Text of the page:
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Data suggests Covid-19 is seasonal

Date: 30 January 2021 Tags: Miscellaneous

Issue

New research data suggests that Covid-19 pandemic has seasonal characteristics. This makes their occurrence pattern oriented.

 

Background

Researchers show that Covid-19 cases and mortality rates are significantly correlated with temperature and latitude across 221 countries.

 

Details

  • The researchers downloaded relevant epidemiological data (disease incidence, mortality, recovery cases, active cases, testing rate, hospitalisation) from 221 countries, along with their latitude, longitude, and average temperature. 

  • The research team then used statistical methods to test if epidemiological variables were correlated with temperature, latitude, and longitude. The expectation was that warmer countries closer to the equator would be the least affected.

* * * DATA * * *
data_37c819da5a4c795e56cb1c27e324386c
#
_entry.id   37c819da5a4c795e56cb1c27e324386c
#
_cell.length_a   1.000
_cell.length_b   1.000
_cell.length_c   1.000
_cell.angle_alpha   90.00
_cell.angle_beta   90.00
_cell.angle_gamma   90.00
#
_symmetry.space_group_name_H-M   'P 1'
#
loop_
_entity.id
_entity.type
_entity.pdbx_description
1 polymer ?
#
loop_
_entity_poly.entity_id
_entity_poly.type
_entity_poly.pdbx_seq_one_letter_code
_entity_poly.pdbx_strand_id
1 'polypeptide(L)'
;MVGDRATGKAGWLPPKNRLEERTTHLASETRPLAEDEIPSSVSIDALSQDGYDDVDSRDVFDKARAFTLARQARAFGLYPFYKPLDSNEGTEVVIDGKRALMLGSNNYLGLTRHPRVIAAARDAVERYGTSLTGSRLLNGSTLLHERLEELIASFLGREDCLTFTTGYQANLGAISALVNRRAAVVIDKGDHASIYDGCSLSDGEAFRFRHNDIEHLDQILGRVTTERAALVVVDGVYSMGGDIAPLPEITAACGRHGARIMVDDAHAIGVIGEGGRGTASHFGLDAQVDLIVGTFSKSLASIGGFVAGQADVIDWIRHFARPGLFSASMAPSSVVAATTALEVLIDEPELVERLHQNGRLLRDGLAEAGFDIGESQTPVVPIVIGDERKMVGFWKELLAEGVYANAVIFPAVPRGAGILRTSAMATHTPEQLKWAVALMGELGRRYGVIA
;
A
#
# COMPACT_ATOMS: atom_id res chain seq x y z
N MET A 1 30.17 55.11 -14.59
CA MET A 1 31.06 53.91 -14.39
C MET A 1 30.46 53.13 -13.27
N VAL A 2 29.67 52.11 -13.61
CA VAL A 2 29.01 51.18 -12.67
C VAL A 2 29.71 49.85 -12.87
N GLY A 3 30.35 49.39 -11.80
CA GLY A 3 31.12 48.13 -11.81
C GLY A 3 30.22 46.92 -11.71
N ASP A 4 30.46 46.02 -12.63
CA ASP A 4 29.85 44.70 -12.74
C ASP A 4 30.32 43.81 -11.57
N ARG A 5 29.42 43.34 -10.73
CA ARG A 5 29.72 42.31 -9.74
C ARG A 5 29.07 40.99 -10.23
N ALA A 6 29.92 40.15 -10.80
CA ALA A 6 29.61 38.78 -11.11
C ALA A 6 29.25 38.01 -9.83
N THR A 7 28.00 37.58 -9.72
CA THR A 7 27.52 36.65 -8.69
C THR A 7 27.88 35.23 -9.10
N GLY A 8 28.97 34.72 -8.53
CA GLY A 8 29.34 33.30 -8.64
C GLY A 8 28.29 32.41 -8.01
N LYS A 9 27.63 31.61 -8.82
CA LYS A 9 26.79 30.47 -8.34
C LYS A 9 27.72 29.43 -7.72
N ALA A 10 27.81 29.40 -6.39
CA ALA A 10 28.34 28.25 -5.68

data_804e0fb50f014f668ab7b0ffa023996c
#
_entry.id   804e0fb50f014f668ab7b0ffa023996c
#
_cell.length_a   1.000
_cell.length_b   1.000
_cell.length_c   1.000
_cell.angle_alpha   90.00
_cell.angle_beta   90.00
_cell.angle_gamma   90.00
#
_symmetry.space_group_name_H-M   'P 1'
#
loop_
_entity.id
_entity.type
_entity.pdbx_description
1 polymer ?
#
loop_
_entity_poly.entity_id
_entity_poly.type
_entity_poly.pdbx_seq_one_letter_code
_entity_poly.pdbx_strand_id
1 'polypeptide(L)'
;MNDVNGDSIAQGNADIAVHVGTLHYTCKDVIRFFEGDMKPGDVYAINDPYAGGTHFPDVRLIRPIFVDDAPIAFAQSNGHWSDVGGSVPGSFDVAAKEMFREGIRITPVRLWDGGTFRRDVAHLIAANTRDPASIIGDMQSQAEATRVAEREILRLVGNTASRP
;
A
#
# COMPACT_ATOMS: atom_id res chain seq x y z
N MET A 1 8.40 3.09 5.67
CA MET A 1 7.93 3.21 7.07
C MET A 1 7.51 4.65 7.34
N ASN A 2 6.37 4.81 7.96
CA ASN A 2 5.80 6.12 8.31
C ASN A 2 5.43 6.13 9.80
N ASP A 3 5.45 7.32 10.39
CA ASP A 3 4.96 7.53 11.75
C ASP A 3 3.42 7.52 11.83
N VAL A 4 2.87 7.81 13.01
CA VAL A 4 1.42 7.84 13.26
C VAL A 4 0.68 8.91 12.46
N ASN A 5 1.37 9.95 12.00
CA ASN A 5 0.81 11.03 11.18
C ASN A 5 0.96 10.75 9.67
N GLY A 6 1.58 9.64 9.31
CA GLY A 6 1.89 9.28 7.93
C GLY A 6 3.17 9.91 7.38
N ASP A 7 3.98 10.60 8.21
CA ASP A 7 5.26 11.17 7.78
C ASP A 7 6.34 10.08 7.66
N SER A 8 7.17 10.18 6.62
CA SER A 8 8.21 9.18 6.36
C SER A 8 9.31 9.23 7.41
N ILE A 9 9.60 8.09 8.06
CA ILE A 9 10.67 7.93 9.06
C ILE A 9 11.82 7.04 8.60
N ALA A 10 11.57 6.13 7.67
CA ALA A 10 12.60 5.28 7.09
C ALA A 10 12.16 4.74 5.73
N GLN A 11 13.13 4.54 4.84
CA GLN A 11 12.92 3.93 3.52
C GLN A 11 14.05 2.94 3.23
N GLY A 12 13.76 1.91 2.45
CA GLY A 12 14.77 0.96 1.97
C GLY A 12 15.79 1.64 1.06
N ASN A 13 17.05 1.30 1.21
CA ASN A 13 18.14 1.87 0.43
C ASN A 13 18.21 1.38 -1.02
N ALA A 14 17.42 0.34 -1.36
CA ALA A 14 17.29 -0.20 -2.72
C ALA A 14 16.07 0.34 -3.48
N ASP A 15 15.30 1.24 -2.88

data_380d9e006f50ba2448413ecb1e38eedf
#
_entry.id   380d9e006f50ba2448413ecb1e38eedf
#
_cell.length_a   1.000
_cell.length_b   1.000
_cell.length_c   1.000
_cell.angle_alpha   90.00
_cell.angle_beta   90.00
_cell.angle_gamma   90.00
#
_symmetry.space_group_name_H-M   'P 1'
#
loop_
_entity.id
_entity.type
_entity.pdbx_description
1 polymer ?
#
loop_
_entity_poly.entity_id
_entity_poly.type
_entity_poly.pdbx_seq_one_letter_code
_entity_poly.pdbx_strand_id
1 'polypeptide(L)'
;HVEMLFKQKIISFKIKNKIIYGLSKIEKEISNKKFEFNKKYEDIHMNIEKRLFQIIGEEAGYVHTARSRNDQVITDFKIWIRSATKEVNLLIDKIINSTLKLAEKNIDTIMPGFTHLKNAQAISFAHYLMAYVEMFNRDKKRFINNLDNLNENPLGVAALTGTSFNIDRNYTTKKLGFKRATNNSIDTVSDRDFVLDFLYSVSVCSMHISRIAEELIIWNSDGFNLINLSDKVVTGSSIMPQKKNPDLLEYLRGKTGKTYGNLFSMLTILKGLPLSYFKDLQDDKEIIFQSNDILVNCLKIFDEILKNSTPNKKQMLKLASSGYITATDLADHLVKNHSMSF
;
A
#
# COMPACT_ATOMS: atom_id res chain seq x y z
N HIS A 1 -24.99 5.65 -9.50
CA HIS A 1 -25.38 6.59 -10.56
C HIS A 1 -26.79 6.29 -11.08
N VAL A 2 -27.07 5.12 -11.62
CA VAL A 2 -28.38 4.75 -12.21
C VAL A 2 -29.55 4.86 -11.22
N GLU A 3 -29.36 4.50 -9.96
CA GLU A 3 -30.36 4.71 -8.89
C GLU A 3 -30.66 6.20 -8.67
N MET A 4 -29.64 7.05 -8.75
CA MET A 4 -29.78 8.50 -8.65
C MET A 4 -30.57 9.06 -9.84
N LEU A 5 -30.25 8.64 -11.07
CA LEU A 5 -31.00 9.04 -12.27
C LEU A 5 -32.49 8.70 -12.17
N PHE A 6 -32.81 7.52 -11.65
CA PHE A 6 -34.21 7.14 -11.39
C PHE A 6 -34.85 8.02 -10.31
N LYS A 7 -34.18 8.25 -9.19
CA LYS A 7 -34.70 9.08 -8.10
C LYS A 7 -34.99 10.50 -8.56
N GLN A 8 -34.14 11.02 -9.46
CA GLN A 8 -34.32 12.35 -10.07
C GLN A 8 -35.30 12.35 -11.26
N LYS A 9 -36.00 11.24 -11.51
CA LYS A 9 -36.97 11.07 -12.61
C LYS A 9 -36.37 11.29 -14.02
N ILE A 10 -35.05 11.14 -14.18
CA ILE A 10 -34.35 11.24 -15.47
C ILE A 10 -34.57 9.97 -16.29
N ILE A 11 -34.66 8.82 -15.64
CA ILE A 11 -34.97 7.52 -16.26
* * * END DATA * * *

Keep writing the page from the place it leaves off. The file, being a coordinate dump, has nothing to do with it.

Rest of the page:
• Epidemiological analysis showed a statistically significant correlation between temperature and incidence, mortality, recovery cases, and active cases. The same tendency was found with latitude, but not with longitude.

  • One conclusion is that the disease may be seasonal, like the flu. This is very relevant to what we should expect from now on after the vaccine controls these first waves of Covid-19.

  • While temperature and latitude were unmistakably correlated with Covid-19 cases, the researchers also pointed out climate is only one factor driving seasonal Covid-19 incidence worldwide.

  • They also assigned each country a risk index reflecting public health preparedness and incidence of co-morbidities in the population.

  • The idea was that if the disease was surging in countries with inadequate resources or higher-than-average rates of diabetes, obesity, or old age, the risk index would appear more important in the analysis than temperature. 

  • The researchers also noted that the body’s own immune system could be partially responsible for the pattern of seasonality. They believe that it is too soon to say how seasonality and our immune systems interact in the case of Covid-19.